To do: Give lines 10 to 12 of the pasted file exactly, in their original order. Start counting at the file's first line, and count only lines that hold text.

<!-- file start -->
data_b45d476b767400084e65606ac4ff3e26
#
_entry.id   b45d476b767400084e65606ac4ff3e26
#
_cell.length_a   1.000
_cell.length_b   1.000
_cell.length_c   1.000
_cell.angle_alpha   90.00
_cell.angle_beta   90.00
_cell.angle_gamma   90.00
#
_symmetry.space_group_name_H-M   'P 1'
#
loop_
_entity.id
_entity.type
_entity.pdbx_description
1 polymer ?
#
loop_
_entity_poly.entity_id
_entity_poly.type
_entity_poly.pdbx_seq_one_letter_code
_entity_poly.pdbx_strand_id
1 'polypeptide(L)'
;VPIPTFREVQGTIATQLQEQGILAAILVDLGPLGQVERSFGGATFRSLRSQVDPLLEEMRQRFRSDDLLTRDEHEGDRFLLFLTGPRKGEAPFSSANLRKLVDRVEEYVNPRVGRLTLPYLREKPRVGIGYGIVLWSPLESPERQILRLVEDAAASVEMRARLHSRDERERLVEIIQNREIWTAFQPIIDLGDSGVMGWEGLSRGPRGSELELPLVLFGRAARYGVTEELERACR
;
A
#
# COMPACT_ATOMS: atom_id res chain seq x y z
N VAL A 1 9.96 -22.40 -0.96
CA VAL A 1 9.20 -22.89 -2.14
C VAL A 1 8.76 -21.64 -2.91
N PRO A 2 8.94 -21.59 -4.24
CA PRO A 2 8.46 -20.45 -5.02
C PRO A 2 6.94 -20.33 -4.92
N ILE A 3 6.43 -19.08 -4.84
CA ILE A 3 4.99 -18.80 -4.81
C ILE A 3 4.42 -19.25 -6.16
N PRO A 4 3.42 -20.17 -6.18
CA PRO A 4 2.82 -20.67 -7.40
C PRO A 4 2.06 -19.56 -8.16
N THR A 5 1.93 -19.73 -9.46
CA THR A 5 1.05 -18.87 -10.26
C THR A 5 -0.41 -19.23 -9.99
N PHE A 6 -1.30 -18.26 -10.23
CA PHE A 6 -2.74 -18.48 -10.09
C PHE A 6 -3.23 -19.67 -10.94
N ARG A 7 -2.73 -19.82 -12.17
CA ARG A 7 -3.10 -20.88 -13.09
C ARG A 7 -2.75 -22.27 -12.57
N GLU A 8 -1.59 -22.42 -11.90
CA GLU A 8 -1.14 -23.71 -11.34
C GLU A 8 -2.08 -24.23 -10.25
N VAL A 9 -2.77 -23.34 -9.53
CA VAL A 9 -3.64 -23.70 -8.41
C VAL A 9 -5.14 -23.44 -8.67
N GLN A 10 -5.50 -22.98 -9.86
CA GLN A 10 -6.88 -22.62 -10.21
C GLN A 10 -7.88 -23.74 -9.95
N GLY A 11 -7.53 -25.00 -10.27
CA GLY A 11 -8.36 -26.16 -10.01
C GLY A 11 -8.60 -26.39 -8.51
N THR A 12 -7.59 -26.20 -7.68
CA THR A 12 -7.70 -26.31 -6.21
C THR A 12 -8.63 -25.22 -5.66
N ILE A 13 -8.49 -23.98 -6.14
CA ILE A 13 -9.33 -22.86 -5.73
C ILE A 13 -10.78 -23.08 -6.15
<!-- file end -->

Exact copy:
_cell.angle_gamma   90.00
#
_symmetry.space_group_name_H-M   'P 1'